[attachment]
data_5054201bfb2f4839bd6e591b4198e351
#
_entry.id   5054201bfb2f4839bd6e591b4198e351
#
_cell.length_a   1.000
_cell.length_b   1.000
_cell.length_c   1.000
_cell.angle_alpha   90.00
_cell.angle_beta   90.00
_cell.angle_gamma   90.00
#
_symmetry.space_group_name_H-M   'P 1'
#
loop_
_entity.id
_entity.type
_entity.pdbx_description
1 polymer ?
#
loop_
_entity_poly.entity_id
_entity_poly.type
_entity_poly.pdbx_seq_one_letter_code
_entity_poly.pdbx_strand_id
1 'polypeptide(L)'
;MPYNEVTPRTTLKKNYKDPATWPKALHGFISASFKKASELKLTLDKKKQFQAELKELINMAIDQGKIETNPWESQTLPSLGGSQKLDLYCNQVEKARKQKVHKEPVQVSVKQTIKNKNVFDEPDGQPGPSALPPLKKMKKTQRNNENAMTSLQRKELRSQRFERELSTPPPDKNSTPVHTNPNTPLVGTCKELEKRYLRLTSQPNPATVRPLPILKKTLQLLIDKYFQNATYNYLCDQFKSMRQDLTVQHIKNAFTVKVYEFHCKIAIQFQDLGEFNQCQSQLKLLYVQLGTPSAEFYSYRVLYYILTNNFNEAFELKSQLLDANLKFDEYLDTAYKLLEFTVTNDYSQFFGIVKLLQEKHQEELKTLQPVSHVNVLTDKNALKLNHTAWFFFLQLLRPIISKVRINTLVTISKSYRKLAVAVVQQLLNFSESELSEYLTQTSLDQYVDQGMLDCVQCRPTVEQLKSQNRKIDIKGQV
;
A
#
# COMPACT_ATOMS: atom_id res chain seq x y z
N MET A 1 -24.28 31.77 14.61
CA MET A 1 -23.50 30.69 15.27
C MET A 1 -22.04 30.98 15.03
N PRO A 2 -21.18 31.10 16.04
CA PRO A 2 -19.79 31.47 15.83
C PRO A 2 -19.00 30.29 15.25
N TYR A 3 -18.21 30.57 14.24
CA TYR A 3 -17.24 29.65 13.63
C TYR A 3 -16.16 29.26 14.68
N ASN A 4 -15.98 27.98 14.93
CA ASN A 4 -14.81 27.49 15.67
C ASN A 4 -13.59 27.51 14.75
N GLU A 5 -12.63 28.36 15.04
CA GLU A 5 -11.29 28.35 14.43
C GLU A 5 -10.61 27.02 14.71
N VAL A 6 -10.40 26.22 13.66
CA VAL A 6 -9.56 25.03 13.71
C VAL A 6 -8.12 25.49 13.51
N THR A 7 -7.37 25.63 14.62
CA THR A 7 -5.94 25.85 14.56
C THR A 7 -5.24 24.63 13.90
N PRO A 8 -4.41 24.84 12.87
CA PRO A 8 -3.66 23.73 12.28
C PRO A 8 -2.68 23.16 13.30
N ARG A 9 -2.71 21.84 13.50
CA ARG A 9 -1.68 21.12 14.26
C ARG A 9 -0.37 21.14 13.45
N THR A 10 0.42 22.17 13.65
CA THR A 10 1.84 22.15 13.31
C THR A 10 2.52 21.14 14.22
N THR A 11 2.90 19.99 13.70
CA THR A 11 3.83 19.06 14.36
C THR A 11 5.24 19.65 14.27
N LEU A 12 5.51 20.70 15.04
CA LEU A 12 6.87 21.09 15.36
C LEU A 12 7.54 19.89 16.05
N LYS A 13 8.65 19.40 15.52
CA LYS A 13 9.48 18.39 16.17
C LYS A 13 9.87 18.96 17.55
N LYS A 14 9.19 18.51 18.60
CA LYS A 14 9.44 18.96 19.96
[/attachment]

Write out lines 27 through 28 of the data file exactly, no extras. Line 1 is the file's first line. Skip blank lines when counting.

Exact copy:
;
A